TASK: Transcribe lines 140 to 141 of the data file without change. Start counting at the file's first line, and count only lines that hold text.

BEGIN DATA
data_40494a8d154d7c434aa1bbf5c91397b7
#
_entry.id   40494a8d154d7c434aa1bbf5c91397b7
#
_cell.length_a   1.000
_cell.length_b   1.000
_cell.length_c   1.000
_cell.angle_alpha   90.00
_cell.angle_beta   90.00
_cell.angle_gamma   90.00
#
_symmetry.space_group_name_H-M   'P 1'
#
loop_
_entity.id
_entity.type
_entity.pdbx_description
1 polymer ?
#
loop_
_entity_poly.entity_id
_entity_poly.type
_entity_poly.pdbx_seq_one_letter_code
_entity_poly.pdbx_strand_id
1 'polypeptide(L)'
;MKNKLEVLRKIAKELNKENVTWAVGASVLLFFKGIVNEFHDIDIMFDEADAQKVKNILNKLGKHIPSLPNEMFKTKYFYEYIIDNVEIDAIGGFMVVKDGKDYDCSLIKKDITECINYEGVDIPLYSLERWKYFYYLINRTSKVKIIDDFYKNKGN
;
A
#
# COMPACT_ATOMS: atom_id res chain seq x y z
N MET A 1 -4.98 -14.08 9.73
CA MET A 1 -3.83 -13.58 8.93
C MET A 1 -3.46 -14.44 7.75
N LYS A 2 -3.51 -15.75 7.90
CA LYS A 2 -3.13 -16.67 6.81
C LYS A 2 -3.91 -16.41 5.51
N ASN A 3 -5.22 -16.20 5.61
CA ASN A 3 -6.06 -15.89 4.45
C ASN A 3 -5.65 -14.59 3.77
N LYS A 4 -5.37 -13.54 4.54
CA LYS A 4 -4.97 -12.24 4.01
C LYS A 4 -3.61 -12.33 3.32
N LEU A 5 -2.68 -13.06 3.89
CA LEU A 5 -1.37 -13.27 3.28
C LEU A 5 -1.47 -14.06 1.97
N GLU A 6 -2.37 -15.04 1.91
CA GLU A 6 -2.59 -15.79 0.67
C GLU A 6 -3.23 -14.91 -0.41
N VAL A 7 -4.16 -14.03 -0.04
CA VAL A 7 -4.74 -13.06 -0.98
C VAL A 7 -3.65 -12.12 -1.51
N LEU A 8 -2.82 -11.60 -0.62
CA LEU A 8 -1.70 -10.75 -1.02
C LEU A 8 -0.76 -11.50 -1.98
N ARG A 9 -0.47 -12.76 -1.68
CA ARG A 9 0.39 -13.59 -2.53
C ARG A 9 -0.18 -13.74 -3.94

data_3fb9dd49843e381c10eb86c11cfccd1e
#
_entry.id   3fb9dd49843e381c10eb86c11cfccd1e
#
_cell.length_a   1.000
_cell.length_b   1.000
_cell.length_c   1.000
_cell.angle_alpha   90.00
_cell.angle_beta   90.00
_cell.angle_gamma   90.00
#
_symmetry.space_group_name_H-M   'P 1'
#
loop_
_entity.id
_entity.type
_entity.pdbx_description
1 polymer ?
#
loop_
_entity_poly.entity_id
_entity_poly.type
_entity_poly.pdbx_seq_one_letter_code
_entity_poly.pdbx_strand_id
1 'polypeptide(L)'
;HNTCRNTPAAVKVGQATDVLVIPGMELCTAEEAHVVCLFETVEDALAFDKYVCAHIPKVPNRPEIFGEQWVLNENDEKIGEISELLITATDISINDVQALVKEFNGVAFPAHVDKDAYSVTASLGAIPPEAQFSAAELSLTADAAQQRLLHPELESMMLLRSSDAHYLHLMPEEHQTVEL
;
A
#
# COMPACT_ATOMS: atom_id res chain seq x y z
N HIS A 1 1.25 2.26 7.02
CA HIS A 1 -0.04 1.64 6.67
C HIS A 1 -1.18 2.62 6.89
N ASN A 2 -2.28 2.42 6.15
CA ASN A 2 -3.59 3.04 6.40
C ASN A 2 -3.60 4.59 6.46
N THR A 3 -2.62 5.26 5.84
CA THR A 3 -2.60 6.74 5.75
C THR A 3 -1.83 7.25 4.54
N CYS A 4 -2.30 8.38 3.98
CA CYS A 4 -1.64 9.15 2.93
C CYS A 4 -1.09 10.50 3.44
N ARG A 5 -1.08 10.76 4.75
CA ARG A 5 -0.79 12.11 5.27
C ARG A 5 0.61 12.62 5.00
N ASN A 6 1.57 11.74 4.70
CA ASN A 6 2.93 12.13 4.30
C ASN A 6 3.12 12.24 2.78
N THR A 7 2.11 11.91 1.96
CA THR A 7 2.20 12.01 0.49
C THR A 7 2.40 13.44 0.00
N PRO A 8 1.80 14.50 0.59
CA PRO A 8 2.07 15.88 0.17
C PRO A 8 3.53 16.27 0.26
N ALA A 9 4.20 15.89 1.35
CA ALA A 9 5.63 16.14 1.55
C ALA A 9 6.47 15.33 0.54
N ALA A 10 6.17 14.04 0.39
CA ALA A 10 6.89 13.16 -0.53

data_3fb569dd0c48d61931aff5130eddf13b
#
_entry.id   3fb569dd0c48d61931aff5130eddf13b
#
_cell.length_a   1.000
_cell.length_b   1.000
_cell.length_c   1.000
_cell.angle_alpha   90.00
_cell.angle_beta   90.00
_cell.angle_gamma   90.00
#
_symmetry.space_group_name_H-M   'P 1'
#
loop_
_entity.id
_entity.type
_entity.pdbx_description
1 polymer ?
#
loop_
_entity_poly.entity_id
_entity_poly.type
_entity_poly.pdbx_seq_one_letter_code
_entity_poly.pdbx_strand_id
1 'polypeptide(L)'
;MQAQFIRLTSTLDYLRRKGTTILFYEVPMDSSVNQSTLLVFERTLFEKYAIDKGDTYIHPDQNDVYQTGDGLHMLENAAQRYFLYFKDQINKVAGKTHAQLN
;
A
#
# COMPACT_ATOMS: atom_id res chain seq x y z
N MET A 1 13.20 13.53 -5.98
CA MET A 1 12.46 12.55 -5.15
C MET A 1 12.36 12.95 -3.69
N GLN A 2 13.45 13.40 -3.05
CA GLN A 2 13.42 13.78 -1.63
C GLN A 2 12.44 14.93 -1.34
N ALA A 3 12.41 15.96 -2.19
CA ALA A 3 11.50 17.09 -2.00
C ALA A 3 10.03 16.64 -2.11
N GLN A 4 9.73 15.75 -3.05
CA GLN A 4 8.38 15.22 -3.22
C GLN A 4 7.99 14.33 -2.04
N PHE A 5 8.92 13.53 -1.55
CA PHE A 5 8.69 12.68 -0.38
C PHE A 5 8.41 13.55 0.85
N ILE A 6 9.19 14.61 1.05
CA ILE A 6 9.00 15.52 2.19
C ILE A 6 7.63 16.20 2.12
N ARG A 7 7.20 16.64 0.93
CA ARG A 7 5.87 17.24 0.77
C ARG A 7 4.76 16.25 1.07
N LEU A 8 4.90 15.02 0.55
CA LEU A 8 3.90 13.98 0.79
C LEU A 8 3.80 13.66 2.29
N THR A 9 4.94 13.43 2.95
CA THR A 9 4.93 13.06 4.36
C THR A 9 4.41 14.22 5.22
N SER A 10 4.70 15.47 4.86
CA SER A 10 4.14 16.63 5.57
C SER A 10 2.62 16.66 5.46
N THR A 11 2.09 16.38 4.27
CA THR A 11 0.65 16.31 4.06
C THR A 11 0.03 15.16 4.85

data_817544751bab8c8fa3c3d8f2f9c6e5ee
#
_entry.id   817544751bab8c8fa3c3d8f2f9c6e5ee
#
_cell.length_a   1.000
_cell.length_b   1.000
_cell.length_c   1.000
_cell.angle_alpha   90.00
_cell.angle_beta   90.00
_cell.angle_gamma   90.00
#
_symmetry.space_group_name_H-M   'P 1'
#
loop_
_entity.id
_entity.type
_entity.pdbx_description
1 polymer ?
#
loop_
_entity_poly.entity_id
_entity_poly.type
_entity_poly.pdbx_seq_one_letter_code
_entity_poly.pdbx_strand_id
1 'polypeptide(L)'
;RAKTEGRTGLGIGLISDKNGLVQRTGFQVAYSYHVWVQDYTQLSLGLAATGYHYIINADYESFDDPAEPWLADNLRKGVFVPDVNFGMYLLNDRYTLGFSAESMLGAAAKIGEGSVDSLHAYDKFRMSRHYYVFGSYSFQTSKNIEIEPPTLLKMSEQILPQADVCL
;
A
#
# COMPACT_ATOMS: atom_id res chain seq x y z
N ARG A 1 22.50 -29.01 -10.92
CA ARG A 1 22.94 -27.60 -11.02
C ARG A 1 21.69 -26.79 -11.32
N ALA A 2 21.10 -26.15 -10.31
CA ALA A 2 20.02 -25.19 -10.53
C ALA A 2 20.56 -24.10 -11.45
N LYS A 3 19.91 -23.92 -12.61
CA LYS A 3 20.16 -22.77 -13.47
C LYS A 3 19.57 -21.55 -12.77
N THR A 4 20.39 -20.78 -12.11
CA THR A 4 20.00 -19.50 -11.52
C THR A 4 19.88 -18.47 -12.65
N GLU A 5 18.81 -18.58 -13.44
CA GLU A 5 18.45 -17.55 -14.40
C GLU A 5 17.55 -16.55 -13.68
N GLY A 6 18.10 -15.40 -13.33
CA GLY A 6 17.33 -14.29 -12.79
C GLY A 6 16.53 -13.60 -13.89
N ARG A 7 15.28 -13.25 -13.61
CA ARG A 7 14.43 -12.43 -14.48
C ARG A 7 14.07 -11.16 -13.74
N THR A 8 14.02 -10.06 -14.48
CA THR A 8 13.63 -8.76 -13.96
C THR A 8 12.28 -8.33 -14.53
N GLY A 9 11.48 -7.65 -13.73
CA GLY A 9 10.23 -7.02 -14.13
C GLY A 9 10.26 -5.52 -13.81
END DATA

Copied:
_entity_poly.pdbx_strand_id
1 'polypeptide(L)'